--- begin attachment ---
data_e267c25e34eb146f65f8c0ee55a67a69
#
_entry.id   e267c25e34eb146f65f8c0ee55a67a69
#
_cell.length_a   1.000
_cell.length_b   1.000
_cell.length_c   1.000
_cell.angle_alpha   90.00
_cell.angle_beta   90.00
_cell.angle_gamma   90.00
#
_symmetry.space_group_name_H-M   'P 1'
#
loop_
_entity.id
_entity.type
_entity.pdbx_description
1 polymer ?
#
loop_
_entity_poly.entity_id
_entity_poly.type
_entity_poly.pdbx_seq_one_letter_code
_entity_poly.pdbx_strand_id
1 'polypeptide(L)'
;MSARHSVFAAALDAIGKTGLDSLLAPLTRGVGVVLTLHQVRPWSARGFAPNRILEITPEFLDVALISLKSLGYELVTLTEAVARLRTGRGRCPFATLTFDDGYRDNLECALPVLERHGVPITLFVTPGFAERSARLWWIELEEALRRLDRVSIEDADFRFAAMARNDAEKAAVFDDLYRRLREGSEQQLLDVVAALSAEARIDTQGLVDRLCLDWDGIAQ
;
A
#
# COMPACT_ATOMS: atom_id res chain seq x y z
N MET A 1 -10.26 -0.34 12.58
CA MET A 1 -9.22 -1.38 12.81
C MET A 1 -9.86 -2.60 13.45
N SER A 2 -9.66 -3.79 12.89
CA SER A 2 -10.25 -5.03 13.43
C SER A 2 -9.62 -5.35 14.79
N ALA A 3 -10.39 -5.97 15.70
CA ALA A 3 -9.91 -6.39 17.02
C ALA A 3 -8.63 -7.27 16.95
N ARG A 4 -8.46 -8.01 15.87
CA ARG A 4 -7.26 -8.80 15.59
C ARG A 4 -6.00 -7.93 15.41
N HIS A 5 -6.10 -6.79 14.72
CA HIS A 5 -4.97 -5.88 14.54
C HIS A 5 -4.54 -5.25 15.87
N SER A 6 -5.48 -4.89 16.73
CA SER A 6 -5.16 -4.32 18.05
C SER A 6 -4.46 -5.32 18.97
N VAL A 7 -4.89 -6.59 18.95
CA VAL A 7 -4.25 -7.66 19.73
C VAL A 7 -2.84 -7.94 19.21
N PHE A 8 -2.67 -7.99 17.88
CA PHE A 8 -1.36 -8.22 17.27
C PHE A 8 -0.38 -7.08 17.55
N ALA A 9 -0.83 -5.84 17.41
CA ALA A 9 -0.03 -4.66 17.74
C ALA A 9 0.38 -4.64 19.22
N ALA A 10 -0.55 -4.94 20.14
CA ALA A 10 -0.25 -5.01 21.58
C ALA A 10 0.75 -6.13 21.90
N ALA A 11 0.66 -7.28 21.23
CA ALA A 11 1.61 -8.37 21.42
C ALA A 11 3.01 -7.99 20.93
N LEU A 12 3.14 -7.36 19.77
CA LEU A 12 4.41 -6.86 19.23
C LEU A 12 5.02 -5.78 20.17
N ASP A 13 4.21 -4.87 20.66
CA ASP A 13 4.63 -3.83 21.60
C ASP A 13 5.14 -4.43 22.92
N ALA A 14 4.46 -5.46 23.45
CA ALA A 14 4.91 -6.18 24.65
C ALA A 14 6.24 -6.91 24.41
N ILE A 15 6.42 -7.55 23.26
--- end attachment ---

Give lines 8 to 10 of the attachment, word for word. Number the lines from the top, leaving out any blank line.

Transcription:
_cell.angle_alpha   90.00
_cell.angle_beta   90.00
_cell.angle_gamma   90.00